10 Gifts

The 10 Gifts I have learned…

I walked into the piano studio, the aromatic scents of Persian rice and fresh roses permeating into the room, and little did I know at the time that my life was about to be changed forever. I started taking piano lessons with Shilla at six years old. Soon after, her house became my second home, and consequently, Shilla became a second mother to me.  Under her patient and sage instruction, I learned more life lessons than in any other place, by any other person.  Today is an opportunity for me to thank Shilla for changing my life, and helping to shape the person I am today.  I could go on and on for days about Shilla’s incredible contributions to my life; however, since I only have a few minutes, I have decided to relay the 10 most important gifts that Shilla gave to me, the lessons I learned from my piano lessons with her that I have since applied to every aspect of my life:

  1. Be confident.  Whatever situation you find yourself in, walk with you head up high and act the part.  Believe in yourself, and others will believe in you too.  Make sure your voice is heard.  Shilla always said, “make sure you have your audiences attention.  Don’t start until you are ready, and really own what you are playing.  Make the music yours.”
  2. Persevere.  Don’t ever give up.  We all have discouraging moments, but even when you feel like quitting, find a way to get inspired all over again.  Remember what initially motivated you, and find a new goal to work towards.  When there’s a will, there’s a way, and nothing is impossible, as long as you put your all into accomplishing your dreams.
  3. Be prepared.  Whether it is making sure you have music when you need it, dressing properly, or putting in the time and energy into practicing, preparation is the foundation to success.  Of course some lessons you have to learn the hard way:  There was the time when I didn’t practice the piece I was going to perform with the dress I was going to wear, and mid-way through the actual performance, my strap started coming off, and the times when I didn’t practice enough and I forgot the notes of a piece, or the countless unforgettable memories of getting lost en route on the way to a competition or performance because my mom and I (with our terrible sense of direction) did not have good directions The truth of the matter is that it’s important to do everything you can to be ready for life’s opportunities. Whatever twists and turns might present themselves on the path, be prepared to improvise in ways you never planned for.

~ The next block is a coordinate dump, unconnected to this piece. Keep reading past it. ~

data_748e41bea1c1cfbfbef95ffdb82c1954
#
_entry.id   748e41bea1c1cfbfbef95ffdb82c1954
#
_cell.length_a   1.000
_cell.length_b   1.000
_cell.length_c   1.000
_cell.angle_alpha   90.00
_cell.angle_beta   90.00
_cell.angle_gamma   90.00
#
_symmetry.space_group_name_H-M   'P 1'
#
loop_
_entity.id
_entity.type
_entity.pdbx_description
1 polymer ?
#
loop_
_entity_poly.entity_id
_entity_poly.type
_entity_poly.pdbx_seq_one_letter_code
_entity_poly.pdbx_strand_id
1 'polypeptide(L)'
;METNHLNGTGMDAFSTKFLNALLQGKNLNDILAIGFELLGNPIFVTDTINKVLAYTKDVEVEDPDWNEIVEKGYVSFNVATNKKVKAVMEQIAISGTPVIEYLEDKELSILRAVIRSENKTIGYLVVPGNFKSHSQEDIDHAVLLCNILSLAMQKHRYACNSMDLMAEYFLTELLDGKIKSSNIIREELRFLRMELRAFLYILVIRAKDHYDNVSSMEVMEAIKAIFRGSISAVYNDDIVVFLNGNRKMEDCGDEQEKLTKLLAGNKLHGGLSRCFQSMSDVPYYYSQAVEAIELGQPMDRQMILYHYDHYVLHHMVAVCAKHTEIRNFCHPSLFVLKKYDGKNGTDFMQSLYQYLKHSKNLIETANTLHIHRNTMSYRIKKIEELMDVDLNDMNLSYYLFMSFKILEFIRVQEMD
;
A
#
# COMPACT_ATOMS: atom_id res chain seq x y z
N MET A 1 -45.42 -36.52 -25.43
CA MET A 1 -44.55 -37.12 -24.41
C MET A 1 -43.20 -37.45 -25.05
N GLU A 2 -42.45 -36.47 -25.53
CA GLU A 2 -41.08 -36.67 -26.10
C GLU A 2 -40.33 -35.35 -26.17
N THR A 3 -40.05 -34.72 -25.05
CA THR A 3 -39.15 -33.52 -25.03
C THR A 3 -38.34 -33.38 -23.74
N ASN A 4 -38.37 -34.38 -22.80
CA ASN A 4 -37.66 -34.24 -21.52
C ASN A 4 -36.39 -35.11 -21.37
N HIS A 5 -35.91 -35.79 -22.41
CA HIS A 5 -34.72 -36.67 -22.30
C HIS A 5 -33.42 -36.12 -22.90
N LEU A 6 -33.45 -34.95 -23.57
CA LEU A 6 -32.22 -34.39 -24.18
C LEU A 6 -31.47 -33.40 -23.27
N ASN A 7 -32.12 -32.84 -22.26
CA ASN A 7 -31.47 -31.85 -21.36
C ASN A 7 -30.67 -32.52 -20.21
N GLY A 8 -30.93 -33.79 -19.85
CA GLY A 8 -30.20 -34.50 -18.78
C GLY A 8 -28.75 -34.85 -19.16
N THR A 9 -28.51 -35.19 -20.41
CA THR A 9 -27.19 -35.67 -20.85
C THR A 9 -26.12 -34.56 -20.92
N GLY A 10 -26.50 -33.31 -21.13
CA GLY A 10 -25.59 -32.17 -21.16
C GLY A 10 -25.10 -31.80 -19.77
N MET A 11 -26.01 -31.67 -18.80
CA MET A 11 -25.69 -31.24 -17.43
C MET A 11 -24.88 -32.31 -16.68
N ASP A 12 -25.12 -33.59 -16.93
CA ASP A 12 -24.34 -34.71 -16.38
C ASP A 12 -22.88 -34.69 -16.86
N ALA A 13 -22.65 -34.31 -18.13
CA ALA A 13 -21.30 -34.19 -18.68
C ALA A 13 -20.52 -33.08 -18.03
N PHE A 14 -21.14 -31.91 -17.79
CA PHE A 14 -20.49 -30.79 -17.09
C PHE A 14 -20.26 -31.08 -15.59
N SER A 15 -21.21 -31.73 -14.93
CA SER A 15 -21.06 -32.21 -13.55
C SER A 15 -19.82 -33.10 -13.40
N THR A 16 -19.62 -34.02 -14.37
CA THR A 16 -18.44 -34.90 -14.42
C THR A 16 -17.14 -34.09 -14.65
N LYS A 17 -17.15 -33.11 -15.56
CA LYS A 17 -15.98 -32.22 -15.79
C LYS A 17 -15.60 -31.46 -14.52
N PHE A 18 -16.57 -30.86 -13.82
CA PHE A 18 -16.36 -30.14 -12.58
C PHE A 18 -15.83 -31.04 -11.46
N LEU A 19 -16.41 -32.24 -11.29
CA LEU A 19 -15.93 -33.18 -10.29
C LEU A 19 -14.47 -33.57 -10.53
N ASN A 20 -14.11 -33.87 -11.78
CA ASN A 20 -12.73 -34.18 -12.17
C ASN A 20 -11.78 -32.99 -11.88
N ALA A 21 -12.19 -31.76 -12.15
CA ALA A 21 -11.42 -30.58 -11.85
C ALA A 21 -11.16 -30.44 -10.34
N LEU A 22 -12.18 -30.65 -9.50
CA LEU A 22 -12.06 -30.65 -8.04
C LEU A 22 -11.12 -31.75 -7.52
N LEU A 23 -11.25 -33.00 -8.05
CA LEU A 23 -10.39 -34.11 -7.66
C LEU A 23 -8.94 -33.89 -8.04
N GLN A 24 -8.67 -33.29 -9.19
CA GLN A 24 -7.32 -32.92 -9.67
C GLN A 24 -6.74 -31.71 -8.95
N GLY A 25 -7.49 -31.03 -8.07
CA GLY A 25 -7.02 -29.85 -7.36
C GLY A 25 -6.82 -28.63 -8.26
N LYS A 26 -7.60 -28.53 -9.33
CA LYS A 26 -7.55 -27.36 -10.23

4. Smile.  Several judges of competitions I have competed in and countless audience members have commented to me on how wonderful it was to see me smiling on stage, truly enjoying the experience.  Now, believe me when I say that there were many times when I was disappointed in my playing that I did not feel like smiling. But from Shilla, I have learned the importance of stage presence.  There is so much more to a piano performance than just playing the piece.  Whether or not you play the piece well, the way you present yourself, and the way you connect with the audience can be equally significant.
  5. Be a good listener.  Listen to what you are playing, and to what others are playing and appreciate the many interpretations that there can be in a single piece of music.
  6. Take risks.  Don’t be afraid to learn that 12 page piece with 6 sharps and 3 flats. Don’t shy away from a competition because you know the other competitors are talented or more experienced.  If you want to learn a particular piece of music, go out, buy it and start practicing.  Take risks, and make your goal happen.
  7. Keep a sense of humor.  Learn to laugh at your mistakes and keep things in perspective.
  8. Play from the heart.  Follow your passion.  It is more important to play with true and genuine feeling than to hit all the right notes.  The beauty of music is its ability to communicate universally.  The most rewarding experience in playing an instrument is finding yourself within a piece of music and truly playing it from your heart.  Likewise, follow your heart and passion in all of life’s endeavors.
  9. Remember that life is not about winning.  Sheila always stressed to me that no matter what a few judges determined about my ability as a pianist, I was already a winner.  Hours and hours of practicing are judged in a few short minutes of performance.  It is therefore the personal sense of accomplishment that is most rewarding and noteworthy:  All that matters is that your try your hardest.  Learn to enjoy the journey and the process.  Titles and awards are trivial in the grand scheme of things, and although it feels good and to be recognized, life is about the process, the lessons, the people and your own sense of self and achievement.
  10. Be grateful.  Always remember how you got to where you are and the help you had along the way.

I can honestly say that I don’t know where or who I would be today without Shilla in my life.  As I move forward and continue my journey, I am so envious of all of you here today, who have just begun to study with Shilla. Whether or not music will become ultimately your path in life take advantage of all Shilla has to offer.

Shilla, You have been my greatest mentor throughout the years and I am forever grateful to you for your patience, instruction, motivation, encouragement, support and most importantly, your love.  You have always been there for me no matter the distance, no matter the time, I could always count on you.  The respect and admiration I have for you is unmatchable.  You are a role model and inspiration to us all, and I am so fortunate to have you in my life.  Thank you for everything.

I love you with all my heart.


Michelle Alpert